Ever since Scarpa1 described the membranous vesicles in the vestibule of the labyrinth their walls have generally been considered as undifferentiated except for the areas of the maculas. Thus it is customary for modern anatomists, in describing the membranous labyrinth, to include the walls of the utricle, the saccule and the membranous semicircular canals in a short general statement. Such a description has been given by the following authors: Kolmer,2 A. Eckert Möbius,3 Shambaugh4 and Maximow and Bloom.5 A general agreement exists that these membranous walls are made up of two thin layers of cells separated by a basement membrane, an outer connective tissue or mesothelial layer and an inner layer of exceedingly thin (3 to 4 microns) polygonal squamous cells. Occasional branched melanophores are found in the outer layer of connective tissue, especially in lower mammalian forms.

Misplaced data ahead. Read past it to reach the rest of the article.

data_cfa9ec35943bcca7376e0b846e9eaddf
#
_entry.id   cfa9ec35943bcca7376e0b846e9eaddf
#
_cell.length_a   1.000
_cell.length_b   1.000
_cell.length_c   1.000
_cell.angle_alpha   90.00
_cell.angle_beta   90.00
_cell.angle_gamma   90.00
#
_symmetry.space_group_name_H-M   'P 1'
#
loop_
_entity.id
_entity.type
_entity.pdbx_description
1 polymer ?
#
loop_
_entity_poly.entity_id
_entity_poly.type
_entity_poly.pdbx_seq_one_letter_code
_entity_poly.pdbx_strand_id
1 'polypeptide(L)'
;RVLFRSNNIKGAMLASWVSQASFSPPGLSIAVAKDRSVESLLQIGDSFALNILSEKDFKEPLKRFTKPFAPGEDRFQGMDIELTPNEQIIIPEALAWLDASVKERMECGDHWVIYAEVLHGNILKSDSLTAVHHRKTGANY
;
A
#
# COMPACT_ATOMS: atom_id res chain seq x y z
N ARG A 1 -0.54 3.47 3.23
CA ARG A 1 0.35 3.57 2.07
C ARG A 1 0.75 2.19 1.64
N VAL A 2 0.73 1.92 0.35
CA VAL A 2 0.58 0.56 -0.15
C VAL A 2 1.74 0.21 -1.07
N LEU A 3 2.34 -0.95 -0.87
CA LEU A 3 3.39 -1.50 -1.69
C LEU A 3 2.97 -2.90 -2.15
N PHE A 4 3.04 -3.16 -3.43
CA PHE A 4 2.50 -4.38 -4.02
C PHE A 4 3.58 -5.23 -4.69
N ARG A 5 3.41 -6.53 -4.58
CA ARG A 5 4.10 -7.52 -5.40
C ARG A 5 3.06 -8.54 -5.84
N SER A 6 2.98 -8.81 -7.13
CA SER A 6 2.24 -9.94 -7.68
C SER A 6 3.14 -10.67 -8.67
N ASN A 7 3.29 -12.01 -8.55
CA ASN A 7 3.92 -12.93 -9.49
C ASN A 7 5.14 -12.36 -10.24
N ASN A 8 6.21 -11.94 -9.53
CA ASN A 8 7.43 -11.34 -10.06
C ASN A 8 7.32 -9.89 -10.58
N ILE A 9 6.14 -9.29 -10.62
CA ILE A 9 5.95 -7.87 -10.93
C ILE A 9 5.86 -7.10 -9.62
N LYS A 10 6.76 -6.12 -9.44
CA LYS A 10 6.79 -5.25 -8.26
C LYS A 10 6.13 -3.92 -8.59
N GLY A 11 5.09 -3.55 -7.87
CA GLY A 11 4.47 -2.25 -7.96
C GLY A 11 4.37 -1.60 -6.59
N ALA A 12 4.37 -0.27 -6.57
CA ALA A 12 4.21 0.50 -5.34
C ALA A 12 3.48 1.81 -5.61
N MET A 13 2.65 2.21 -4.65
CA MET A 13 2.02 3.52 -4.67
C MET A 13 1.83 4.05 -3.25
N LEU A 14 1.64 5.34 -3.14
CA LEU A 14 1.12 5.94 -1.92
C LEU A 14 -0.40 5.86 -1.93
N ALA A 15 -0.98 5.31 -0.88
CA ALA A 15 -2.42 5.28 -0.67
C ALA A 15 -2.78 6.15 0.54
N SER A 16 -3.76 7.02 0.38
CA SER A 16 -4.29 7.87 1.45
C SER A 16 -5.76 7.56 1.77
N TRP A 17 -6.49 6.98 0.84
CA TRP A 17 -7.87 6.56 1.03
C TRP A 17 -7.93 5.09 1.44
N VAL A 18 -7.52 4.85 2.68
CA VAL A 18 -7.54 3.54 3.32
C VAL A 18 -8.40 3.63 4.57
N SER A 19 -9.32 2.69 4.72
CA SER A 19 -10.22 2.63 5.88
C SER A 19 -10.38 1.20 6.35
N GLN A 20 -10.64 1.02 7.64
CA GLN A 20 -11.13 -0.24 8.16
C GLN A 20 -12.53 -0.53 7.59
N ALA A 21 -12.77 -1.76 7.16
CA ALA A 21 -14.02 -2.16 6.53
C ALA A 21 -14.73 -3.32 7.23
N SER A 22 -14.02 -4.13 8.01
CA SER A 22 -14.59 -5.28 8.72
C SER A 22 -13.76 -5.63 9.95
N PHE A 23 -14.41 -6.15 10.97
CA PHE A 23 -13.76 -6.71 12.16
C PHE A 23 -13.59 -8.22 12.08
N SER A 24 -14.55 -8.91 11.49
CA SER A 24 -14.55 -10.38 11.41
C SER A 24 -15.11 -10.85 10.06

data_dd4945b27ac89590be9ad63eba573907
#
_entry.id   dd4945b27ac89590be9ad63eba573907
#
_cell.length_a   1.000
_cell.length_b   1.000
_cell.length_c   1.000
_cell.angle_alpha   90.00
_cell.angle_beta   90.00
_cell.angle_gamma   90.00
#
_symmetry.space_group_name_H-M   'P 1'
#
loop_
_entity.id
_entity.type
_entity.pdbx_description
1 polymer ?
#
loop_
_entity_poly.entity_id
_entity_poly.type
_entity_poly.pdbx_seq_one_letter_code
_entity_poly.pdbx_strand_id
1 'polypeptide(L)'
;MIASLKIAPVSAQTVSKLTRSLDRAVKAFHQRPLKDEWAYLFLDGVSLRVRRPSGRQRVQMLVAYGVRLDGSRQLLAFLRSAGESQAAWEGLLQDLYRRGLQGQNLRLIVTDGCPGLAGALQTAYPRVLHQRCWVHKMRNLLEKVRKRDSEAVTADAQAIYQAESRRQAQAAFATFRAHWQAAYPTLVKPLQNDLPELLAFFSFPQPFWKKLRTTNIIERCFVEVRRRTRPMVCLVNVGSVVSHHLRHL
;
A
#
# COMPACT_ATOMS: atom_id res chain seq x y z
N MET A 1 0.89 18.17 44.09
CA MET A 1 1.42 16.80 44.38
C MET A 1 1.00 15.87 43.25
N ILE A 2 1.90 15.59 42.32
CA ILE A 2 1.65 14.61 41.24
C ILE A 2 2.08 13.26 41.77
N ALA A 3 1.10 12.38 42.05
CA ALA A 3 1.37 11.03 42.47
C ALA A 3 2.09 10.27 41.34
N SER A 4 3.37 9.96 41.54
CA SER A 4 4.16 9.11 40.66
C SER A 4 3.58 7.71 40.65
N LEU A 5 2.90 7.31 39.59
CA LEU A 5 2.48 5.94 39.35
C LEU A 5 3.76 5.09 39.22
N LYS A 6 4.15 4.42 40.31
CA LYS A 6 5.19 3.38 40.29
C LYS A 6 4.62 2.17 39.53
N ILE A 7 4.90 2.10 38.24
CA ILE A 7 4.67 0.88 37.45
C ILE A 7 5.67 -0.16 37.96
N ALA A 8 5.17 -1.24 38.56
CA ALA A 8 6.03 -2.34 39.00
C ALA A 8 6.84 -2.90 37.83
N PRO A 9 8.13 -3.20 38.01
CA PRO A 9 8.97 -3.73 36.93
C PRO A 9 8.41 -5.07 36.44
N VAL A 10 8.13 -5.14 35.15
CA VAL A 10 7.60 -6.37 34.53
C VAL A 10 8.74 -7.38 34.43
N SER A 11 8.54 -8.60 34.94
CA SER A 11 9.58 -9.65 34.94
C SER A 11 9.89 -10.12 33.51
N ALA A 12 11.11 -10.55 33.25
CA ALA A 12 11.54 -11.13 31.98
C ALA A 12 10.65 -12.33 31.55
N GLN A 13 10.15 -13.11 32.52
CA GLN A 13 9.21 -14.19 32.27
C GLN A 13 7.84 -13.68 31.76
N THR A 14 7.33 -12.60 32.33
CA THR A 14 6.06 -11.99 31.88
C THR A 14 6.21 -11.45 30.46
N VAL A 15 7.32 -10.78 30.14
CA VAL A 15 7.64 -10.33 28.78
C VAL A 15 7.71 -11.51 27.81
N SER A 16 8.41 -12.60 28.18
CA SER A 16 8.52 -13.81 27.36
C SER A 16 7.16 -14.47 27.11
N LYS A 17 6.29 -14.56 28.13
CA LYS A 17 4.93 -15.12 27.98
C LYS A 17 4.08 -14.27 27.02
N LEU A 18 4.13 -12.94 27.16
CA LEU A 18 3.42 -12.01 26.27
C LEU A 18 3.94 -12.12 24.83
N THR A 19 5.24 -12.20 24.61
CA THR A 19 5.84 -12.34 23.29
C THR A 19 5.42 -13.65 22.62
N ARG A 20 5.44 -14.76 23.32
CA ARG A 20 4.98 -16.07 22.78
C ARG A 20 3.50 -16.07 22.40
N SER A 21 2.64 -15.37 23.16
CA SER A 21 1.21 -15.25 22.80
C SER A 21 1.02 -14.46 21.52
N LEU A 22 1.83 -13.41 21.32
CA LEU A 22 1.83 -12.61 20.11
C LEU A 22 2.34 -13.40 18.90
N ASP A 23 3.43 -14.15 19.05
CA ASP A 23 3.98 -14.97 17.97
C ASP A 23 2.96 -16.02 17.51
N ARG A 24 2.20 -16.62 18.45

While examining a large number of sections of human temporal bones I
PERLMAN HB. THE SACCULE: OBSERVATIONS ON A DIFFERENTIATED REENFORCED AREA OF THE SACCULAR WALL IN MAN. Arch Otolaryngol. 1940;32(4):678–691. doi:10.1001/archotol.1940.00660020683005
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